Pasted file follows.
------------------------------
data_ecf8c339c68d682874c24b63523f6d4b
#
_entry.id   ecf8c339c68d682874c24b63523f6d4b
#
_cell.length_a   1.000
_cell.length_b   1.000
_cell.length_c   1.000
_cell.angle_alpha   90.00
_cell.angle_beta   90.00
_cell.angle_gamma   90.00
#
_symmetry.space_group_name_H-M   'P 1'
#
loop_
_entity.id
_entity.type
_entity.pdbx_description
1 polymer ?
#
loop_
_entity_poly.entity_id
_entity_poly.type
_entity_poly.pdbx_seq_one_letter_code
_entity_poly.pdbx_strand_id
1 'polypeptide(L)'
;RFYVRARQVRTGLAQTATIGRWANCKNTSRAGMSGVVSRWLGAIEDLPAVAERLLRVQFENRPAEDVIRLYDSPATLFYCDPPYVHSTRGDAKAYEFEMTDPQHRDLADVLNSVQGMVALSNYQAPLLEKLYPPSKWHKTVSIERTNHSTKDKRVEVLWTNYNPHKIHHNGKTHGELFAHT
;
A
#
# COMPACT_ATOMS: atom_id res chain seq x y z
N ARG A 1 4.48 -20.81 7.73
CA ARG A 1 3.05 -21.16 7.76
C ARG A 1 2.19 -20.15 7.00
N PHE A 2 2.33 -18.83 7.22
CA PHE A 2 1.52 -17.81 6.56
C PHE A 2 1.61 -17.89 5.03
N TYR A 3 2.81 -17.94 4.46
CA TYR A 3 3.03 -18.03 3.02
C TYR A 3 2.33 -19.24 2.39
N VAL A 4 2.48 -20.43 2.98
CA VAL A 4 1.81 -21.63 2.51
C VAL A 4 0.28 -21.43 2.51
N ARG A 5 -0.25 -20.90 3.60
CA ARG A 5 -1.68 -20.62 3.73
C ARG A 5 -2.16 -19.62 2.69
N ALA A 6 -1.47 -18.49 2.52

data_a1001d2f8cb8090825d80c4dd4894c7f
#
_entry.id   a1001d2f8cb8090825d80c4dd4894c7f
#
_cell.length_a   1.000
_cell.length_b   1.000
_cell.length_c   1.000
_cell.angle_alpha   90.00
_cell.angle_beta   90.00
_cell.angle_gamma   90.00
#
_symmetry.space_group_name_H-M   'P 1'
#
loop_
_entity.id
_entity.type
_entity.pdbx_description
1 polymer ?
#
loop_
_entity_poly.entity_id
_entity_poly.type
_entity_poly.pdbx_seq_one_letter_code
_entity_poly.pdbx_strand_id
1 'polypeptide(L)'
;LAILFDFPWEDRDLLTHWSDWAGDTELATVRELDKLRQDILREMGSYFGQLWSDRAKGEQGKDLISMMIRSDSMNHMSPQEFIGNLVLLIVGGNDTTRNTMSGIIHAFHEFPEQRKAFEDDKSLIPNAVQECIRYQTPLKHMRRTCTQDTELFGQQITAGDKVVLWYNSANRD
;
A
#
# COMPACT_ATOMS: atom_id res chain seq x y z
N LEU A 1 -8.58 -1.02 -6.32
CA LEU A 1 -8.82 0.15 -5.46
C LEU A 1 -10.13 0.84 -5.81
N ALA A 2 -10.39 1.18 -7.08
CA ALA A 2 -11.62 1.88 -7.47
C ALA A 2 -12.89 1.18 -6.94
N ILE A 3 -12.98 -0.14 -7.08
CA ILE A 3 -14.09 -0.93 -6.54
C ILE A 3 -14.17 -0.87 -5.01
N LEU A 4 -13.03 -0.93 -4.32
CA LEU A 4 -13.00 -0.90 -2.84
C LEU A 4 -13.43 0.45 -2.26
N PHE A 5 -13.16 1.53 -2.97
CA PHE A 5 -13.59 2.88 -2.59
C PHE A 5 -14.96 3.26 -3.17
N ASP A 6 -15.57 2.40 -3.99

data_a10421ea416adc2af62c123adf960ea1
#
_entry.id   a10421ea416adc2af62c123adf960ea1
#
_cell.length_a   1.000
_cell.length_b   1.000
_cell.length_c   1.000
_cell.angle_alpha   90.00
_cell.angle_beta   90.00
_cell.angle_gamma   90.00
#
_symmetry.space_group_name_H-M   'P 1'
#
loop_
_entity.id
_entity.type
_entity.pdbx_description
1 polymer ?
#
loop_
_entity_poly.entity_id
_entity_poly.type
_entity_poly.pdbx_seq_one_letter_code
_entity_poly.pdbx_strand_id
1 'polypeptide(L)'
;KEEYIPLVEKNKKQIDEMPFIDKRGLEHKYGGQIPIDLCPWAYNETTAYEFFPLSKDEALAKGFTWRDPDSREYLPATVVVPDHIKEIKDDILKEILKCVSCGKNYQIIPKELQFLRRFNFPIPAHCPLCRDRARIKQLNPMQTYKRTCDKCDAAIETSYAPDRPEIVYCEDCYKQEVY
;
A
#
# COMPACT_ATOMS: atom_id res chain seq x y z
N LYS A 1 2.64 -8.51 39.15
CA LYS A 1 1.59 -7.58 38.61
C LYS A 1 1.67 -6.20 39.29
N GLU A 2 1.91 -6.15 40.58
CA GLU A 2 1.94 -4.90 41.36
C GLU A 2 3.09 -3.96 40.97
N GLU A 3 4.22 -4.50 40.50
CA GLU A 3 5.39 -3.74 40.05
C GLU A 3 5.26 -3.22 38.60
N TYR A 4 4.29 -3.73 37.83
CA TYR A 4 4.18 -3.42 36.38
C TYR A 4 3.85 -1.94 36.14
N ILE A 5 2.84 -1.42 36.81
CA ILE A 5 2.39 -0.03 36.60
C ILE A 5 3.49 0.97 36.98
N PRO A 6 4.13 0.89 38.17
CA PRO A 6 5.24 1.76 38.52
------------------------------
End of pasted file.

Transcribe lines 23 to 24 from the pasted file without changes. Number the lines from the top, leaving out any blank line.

_entity_poly.pdbx_seq_one_letter_code
_entity_poly.pdbx_strand_id